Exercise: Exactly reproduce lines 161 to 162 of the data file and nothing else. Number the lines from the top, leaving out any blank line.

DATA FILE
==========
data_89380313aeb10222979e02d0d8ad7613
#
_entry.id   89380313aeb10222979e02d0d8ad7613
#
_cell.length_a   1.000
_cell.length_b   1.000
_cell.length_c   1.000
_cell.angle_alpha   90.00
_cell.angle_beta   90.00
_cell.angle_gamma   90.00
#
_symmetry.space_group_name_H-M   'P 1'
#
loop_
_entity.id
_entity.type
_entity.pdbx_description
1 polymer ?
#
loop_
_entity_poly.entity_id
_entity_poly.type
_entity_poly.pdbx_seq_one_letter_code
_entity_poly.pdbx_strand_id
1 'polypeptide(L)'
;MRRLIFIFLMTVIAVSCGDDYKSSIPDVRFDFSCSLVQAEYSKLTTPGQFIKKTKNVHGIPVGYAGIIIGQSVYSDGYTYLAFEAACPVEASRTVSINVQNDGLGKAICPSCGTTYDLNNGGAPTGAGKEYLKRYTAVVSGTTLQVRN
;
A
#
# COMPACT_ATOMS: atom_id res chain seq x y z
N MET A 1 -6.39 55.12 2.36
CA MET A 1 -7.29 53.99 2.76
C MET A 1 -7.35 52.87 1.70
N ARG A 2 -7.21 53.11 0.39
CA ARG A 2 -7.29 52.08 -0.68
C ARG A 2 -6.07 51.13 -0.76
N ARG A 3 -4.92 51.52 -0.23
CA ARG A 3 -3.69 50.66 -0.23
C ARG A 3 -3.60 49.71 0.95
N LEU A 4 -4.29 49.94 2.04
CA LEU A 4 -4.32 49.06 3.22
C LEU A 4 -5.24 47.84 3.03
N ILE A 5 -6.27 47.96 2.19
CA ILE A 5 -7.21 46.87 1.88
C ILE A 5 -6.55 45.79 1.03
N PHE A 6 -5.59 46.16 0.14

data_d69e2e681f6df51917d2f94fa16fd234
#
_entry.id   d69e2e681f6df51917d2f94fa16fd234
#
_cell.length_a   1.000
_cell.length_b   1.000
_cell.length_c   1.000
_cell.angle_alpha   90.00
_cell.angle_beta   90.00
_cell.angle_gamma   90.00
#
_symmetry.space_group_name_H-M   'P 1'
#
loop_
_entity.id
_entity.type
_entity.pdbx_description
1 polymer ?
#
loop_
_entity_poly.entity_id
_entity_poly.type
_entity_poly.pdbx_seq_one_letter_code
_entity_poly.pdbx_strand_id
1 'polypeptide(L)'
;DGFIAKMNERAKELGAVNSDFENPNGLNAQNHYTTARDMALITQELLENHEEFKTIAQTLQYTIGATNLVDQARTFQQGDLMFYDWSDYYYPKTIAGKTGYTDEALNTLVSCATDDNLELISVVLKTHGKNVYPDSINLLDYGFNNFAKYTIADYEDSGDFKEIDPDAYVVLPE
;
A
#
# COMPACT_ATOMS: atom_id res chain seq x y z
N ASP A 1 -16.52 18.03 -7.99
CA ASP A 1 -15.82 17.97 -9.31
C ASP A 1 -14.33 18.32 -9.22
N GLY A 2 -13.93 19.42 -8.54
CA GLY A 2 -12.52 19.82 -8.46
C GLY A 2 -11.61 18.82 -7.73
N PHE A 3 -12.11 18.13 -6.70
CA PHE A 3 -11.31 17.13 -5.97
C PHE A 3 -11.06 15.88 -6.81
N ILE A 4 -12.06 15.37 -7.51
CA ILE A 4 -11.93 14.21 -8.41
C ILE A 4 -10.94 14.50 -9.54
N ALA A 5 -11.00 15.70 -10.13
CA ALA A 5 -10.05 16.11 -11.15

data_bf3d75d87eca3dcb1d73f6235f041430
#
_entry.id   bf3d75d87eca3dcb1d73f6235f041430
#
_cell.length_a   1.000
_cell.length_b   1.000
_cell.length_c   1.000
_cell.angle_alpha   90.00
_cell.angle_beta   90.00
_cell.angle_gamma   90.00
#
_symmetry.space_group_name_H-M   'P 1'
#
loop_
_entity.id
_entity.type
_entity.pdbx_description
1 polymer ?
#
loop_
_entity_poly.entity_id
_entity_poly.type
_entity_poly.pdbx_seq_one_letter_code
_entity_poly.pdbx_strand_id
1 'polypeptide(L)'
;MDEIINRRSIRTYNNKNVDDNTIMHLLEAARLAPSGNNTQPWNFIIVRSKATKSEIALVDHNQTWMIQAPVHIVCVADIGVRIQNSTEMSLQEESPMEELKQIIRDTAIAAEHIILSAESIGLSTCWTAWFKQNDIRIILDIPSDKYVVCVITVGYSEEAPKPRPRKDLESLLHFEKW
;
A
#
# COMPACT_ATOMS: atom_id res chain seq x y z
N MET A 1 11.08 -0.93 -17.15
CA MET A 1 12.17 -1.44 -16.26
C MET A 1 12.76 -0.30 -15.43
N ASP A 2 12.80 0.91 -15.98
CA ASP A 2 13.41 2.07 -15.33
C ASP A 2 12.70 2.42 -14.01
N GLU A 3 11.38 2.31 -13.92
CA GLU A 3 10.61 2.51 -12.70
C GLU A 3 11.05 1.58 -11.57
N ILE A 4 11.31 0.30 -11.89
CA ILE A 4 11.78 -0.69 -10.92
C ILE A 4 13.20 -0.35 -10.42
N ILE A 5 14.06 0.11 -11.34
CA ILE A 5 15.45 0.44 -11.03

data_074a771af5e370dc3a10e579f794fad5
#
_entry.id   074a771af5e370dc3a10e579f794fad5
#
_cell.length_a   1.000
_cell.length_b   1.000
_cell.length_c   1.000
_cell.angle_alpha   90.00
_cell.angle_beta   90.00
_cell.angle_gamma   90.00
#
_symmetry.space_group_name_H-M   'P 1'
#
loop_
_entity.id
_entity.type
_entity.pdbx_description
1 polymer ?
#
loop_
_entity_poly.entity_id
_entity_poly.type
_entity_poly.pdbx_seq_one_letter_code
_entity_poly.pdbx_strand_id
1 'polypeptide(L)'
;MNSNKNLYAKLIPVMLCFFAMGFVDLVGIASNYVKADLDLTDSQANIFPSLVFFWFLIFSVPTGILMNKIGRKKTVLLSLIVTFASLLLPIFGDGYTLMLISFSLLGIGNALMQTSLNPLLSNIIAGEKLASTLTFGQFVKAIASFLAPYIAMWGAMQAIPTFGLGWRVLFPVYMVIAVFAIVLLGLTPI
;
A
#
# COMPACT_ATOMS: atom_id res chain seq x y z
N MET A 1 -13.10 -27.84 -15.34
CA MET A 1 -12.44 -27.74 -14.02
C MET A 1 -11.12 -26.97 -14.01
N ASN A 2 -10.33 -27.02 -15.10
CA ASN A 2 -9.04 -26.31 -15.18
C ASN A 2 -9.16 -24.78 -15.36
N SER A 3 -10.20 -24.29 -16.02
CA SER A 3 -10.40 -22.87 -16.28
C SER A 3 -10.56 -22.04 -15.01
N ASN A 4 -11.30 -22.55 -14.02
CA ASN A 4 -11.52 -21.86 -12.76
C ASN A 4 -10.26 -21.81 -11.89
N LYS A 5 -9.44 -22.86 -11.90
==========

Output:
;
A